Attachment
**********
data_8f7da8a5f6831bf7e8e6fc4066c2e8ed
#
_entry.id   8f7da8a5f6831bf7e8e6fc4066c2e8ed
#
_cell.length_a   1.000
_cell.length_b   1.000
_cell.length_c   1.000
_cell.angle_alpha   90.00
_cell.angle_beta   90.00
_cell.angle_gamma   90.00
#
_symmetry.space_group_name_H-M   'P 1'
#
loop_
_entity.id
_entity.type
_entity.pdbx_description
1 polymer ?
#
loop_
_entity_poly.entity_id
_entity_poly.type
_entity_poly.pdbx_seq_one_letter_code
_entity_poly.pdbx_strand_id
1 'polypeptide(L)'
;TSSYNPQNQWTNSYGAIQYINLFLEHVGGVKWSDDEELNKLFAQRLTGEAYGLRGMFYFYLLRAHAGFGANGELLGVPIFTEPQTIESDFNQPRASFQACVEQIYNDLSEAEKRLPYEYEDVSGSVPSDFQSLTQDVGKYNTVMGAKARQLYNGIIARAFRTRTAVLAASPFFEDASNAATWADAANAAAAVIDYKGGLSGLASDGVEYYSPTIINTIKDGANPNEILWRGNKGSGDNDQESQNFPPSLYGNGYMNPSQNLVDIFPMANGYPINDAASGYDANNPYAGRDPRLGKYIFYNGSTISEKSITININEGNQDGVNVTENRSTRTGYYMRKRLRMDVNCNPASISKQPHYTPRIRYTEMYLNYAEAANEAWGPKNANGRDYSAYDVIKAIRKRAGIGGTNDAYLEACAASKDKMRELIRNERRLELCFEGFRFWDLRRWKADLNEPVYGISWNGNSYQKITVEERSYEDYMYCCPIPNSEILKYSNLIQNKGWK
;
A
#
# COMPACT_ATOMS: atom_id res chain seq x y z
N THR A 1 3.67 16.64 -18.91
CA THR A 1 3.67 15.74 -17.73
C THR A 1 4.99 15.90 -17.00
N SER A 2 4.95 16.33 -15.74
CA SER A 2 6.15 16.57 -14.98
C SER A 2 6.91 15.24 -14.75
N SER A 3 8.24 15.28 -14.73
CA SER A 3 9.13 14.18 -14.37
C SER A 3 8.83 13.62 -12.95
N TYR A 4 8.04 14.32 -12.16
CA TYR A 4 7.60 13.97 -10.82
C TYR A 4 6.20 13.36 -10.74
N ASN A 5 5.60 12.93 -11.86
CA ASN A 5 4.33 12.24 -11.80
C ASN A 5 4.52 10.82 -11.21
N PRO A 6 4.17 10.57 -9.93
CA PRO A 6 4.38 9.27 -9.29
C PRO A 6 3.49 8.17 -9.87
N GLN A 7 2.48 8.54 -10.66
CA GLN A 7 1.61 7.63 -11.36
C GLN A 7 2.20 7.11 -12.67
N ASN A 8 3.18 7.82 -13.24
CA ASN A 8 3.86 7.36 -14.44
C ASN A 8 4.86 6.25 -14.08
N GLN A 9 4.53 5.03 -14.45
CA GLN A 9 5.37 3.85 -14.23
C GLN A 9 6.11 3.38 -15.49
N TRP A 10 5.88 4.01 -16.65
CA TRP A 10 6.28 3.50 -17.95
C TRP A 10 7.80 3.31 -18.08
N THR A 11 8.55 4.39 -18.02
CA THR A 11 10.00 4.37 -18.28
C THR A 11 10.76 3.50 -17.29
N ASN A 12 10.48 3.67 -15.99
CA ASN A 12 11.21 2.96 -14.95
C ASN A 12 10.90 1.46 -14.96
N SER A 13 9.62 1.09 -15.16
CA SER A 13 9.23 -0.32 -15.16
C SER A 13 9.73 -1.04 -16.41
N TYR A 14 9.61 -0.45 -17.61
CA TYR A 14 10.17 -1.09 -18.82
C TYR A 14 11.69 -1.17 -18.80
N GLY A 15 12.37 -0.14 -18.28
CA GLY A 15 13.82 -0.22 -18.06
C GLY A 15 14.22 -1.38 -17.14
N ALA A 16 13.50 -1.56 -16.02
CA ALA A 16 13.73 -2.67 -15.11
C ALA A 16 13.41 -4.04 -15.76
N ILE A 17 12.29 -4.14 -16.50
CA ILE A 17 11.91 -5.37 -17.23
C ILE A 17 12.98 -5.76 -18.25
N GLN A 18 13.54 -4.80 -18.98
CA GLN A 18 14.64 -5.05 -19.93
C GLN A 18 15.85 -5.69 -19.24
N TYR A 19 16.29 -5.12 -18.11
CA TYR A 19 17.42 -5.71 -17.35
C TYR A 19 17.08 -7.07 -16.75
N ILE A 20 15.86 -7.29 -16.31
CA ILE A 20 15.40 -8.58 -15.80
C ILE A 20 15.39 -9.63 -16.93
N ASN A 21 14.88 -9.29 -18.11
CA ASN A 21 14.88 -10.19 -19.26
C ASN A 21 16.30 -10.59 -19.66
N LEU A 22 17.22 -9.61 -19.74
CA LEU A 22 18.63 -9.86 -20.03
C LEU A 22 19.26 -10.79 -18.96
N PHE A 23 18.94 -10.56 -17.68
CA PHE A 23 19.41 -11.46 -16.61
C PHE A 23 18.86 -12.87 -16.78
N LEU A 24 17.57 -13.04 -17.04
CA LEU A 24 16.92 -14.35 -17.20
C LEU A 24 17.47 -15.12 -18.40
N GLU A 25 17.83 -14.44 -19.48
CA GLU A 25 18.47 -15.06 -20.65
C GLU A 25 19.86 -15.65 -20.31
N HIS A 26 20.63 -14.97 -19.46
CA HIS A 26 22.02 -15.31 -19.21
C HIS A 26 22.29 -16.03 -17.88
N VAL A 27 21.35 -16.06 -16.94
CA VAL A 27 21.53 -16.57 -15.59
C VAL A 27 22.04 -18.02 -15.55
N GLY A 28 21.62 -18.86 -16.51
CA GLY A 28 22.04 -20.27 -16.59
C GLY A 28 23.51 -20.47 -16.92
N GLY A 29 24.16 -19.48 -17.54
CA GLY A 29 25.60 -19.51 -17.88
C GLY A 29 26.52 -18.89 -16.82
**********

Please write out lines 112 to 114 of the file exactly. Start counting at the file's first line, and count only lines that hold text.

N GLY A 28 21.62 -18.86 -16.51
CA GLY A 28 22.04 -20.27 -16.59
C GLY A 28 23.51 -20.47 -16.92